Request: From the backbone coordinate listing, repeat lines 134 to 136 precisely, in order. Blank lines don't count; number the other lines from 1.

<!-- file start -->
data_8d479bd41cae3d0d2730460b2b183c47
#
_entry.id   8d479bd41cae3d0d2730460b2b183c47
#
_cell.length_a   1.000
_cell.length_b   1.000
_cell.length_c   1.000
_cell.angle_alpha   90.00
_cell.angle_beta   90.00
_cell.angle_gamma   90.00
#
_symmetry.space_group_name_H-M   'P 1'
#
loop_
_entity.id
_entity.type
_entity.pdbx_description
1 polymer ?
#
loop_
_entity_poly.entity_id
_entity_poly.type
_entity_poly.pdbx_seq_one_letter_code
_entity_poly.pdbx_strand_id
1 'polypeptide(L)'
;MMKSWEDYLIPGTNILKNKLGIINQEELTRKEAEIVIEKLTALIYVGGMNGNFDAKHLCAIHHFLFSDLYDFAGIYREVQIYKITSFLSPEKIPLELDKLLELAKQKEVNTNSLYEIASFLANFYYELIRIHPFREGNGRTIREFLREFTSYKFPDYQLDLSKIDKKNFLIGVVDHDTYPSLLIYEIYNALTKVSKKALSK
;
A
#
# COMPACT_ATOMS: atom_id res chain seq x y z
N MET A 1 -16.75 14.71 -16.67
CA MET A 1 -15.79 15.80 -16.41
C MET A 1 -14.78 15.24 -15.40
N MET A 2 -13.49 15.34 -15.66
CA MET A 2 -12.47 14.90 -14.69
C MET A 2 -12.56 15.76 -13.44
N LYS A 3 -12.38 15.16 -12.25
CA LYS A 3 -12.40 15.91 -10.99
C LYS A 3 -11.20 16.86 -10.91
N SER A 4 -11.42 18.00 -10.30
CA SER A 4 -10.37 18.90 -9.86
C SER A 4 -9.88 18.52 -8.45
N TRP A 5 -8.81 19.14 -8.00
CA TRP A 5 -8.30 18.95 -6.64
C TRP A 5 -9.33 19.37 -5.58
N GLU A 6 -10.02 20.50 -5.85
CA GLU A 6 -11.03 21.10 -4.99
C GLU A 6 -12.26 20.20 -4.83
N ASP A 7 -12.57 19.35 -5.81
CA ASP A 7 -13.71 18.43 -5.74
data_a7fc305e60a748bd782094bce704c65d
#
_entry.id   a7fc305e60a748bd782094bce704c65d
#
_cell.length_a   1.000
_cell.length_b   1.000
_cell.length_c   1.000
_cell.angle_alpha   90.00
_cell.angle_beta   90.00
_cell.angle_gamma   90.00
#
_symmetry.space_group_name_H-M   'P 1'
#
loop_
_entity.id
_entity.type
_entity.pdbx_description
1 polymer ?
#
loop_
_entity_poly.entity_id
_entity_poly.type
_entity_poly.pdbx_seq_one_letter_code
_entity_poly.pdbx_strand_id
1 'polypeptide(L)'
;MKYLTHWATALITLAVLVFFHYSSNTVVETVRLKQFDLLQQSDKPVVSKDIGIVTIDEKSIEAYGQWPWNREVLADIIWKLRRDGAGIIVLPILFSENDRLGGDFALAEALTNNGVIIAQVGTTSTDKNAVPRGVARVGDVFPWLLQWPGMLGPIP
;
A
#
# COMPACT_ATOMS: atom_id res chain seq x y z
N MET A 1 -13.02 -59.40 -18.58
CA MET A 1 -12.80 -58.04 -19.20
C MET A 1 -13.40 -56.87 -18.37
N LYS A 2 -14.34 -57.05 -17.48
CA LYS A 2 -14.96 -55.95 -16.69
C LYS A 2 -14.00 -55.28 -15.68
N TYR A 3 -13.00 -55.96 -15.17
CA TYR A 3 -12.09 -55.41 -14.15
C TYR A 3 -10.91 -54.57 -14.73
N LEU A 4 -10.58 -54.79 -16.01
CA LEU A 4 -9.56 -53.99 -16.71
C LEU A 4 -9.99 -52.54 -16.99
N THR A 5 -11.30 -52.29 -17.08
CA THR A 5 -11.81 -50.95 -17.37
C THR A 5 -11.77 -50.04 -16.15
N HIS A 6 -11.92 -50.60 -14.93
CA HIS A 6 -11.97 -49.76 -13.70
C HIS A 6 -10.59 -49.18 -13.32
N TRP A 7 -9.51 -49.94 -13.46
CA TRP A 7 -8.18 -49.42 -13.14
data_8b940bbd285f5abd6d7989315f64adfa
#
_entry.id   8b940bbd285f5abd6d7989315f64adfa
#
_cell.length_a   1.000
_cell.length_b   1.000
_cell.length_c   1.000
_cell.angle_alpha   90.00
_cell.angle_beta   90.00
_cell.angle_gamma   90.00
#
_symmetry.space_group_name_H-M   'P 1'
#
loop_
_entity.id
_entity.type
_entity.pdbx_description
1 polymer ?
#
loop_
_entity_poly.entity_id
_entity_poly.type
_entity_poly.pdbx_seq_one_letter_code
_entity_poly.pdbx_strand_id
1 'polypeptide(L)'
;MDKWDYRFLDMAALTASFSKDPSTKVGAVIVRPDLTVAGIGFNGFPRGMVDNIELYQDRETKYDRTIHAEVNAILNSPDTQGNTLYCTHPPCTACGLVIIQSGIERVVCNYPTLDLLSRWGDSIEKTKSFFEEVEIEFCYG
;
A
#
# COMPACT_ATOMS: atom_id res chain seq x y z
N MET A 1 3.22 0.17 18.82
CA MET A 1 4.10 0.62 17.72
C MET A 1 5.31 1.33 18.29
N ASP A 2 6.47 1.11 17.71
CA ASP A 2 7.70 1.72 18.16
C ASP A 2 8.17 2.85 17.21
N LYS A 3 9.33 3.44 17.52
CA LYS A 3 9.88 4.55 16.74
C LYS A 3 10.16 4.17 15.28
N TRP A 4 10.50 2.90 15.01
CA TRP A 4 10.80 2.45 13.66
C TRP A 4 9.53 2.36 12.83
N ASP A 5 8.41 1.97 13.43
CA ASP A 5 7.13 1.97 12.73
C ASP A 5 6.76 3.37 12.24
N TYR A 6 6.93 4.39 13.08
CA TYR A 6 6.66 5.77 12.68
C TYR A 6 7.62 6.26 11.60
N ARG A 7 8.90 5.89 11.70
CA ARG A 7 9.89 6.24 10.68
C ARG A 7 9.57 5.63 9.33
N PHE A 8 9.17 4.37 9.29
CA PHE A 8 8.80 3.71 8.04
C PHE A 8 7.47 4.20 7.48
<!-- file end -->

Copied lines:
N ASP A 2 6.47 1.11 17.71
CA ASP A 2 7.70 1.72 18.16
C ASP A 2 8.17 2.85 17.21